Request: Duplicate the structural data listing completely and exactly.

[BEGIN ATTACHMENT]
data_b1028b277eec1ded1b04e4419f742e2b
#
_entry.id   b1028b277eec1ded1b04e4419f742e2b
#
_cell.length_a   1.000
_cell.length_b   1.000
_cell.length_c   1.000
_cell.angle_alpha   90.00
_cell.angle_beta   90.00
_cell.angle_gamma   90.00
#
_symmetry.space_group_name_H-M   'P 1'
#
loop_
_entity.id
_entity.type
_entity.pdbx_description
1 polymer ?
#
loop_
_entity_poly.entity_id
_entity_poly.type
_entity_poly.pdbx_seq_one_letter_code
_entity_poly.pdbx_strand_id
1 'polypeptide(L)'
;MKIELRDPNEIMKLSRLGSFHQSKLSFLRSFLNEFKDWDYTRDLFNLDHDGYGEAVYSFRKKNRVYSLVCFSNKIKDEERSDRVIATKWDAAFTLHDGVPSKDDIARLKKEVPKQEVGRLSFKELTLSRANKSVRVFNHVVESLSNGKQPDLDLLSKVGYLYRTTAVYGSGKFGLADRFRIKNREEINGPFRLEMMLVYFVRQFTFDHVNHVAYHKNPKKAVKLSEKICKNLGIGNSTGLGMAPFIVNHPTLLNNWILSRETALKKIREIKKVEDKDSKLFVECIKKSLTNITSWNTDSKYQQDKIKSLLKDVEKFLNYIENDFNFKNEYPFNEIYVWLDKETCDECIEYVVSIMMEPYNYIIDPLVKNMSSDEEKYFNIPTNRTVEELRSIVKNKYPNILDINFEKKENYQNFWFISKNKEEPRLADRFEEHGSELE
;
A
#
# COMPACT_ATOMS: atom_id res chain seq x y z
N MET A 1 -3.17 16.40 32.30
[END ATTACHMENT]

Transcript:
data_b1028b277eec1ded1b04e4419f742e2b
#
_entry.id   b1028b277eec1ded1b04e4419f742e2b
#
_cell.length_a   1.000
_cell.length_b   1.000
_cell.length_c   1.000
_cell.angle_alpha   90.00
_cell.angle_beta   90.00
_cell.angle_gamma   90.00
#
_symmetry.space_group_name_H-M   'P 1'
#
loop_
_entity.id
_entity.type
_entity.pdbx_description
1 polymer ?
#
loop_
_entity_poly.entity_id
_entity_poly.type
_entity_poly.pdbx_seq_one_letter_code
_entity_poly.pdbx_strand_id
1 'polypeptide(L)'
;MKIELRDPNEIMKLSRLGSFHQSKLSFLRSFLNEFKDWDYTRDLFNLDHDGYGEAVYSFRKKNRVYSLVCFSNKIKDEERSDRVIATKWDAAFTLHDGVPSKDDIARLKKEVPKQEVGRLSFKELTLSRANKSVRVFNHVVESLSNGKQPDLDLLSKVGYLYRTTAVYGSGKFGLADRFRIKNREEINGPFRLEMMLVYFVRQFTFDHVNHVAYHKNPKKAVKLSEKICKNLGIGNSTGLGMAPFIVNHPTLLNNWILSRETALKKIREIKKVEDKDSKLFVECIKKSLTNITSWNTDSKYQQDKIKSLLKDVEKFLNYIENDFNFKNEYPFNEIYVWLDKETCDECIEYVVSIMMEPYNYIIDPLVKNMSSDEEKYFNIPTNRTVEELRSIVKNKYPNILDINFEKKENYQNFWFISKNKEEPRLADRFEEHGSELE
;
A
#
# COMPACT_ATOMS: atom_id res chain seq x y z
N MET A 1 -3.17 16.40 32.30